Monday, 16 May 2016

My 21st birthday party was great - pity I missed it!

In a few days I’ll have to use my 56 year-old brain to remember that I’m no longer 55. Throughout my life I’ve given thanks for the fact that I was born in 1960, so when confronted with the question of my age, I have minimal maths to perform. There’s no carry two and divide by six about it.

My so-called landmark birthdays came and went without so much as a flutter of existential angst: 21; 30; 40; even the half century slipped by without so much as a mental twitch or whiff of mortality.

However, completely unexpectedly, turning 35 knocked me off my socks. I just couldn’t work it out, suddenly feeling my age and not liking it. I had to come up pronto with some kind of explanation so decided it was because my Dad was always going on about the ‘three score years and ten’ we are allocated in the Bible.

35 is half of 70, so I reckoned maybe I was just suffering from passing a subconscious half way line, with all traffic now heading inexorably out the back door.

I prefer to think that it doesn’t matter whether your age is divisible by ten. Sadly life and human brainboxes don’t work as we might wish, and 46 came along and knocked me sideways with a right hook I never saw coming.

Why couldn’t I just conform and attach significance to the same big birthdays as everybody else? Hoh no, I had to twist myself through a special test, some kind of left-field self-experiment in which I was the guinea pig.

Even more bemused than usual, I eventually realised that 46 meant I was nearer 50 than 40. Good old fashioned fear, that was the reason for my downer, so now, a few days from being nearer 60 than 50, I’m delighted I’m not working up a sweat about this impending number change.

Our decades illustrate more than the mere fact that we have ten fingers and count accordingly. Since my group of lifetime friends known as the London Posse and I turned 50, we’ve all noticed changes affecting our lifestyles.

It comes as something of a blow to discover that cures and recoveries are often no longer available. This illness needs a pill that you will take each day for the rest of your life; that pain in your knee/shoulder/back is not an injury but a condition that you’ll have to learn to live with and manage with conventional medicine/yoga/mindfulness/ignoring it and hoping it goes away/application of horse chestnut bark cream and octopus rennet mud.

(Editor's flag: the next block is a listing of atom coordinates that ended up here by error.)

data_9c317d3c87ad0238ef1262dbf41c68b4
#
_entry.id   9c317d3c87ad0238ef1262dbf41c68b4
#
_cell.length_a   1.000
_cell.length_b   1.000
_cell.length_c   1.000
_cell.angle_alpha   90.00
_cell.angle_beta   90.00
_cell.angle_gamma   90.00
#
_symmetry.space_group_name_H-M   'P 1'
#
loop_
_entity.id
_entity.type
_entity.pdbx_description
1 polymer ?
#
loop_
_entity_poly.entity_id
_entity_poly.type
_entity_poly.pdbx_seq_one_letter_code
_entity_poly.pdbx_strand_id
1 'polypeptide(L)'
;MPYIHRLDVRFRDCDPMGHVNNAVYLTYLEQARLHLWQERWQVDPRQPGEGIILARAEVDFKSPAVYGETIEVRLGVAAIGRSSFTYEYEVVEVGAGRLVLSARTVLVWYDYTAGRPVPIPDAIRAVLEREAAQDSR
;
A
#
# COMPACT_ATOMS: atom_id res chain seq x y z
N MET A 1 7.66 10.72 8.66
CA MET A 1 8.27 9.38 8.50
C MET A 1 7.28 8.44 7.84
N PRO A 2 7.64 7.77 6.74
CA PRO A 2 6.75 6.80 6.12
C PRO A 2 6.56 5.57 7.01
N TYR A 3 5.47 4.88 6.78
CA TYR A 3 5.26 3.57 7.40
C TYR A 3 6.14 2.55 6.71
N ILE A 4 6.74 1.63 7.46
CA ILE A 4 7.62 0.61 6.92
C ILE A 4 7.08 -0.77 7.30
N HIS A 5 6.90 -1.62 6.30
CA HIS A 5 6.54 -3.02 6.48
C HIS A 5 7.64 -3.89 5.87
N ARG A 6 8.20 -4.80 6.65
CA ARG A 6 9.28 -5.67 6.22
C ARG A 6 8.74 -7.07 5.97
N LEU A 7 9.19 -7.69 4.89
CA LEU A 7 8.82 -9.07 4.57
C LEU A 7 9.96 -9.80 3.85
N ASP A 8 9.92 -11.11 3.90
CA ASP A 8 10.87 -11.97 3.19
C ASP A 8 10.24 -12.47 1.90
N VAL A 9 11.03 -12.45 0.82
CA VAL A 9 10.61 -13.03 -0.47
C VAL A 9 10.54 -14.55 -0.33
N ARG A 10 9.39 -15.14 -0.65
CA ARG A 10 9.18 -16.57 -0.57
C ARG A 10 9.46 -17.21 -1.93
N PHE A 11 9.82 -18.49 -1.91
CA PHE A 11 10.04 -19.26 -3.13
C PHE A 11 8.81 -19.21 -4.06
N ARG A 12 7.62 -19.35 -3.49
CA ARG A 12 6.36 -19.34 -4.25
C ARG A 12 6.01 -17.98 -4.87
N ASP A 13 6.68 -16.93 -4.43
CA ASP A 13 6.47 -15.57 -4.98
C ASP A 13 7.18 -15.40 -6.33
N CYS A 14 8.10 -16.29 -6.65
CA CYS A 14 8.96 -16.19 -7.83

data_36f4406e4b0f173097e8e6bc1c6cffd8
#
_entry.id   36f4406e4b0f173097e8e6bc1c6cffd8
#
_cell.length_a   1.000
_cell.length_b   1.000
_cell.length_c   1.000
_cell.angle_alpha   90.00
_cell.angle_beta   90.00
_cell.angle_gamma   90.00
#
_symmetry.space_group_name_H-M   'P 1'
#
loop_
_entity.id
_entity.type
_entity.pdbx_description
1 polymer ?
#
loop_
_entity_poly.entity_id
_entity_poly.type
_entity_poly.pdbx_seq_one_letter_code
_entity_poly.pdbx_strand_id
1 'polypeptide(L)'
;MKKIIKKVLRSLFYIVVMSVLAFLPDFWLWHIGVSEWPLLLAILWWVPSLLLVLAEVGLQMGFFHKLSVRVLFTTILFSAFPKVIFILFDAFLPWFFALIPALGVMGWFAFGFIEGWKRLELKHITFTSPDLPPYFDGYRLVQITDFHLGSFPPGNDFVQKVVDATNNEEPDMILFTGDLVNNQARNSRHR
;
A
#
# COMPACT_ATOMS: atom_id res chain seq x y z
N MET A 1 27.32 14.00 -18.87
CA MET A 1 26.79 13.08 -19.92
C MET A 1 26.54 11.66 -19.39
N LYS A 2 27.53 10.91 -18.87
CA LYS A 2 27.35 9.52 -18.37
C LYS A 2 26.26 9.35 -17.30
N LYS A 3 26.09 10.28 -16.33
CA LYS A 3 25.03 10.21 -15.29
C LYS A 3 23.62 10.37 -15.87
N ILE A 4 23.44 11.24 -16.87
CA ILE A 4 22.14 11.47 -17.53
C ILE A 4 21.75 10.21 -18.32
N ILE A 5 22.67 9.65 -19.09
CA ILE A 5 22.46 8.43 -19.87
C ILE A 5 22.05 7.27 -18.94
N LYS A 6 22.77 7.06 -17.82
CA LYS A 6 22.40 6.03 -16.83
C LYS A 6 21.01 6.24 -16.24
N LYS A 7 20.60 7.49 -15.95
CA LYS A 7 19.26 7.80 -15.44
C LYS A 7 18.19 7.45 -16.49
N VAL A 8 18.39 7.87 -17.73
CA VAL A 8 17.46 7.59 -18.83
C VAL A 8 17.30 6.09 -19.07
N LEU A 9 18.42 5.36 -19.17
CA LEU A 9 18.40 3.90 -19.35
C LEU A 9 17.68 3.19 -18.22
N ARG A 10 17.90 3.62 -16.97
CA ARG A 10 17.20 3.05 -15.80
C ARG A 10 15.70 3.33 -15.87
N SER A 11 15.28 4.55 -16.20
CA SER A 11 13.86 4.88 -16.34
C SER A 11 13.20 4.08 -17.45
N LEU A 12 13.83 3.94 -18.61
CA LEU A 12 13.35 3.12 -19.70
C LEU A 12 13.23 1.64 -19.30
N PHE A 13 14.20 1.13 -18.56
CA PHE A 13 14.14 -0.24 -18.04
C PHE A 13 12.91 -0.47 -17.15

To be honest I’m comfy with getting older. I had mad teenage years in London, scorched the hell out of my Twenties and then did it all over again in Galway in my Thirties. 

My Forties were spent mostly living alone, wondering what the hell I’d done with the previous 30 years, while now in my Fifties I’m aware that life just keeps on posing problems that need to be overcome.

That’s not as depressing as it sounds, because one of the many upsides to having lived longer is that I’ve learned more. I know that joy will visit me on occasion, thrilling my senses as it rushes my nervous system. I know that happiness will come and stay for a while, just as darker guests will move in and out.

Life will offer more of the same, presented as brand new, and it’s up to me to decide if which is sugar or shit, and what to do about it.

I’m not suggesting for one moment that if life gives you lemons you make lemonade. Love the lemons, that’s what I say. Let the power of the hard times allow you greater appreciation of the easier ones.

All this birthday talk reminds me of the time I tried to make a big deal out my 21st. I booked a table at Ronnie Scott’s where I went with the Posse to see the great Horace Silver.

As soon as the band finished their set, I dashed off to the loo, but when I came out there was no sign of my mates.

I checked the loos, outside the club, back inside, outside again, but the scummy sons of bitches had scarpered without me.

Even more annoying was the fact that I knew precisely where they had gone, and how they had got there. Back in those days I had an account with a minicab firm, and had ordered three cars to meet us outside the club, to whisk us off to my sister’s house, where I was staying while she was on holiday.

I called the minicab firm, but it was peak time on a Saturday night and they had no spare cars. Eventually I resorted to spending a week’s wages on taking a black cab all the way to the outer suburbs, where I finally found the drunken dribbling detritus of my own 21st birthday party.

On paper it looked like a great night: cool jazz followed by a hot party in an empty luxury house.

Trouble was, I wasn’t there.

Naturally, my friends all thought it absolutely hilarious that I’d missed my own 21st birthday party, but it didn’t matter. It wasn’t important; just numbers, and what difference could a bunch of numbers make to me?

I know that 90 is the new 80 and 50 is the new 12. Last week I watched a 100 year-old free-fall from a plane (on purpose, you understand!) and with advances in medical science, along with a sprinkle of sand flea blood compound on your morning muesli, you can feel as right as rain and twice as fruity deep into your dotage.

I know, but I just don’t care. I’m getting older and accept that.
Happy Birthday to me - if I make it to Monday!

©Charlie Adley

1 comment:

Anonymous said...

Happy Birthday, AVH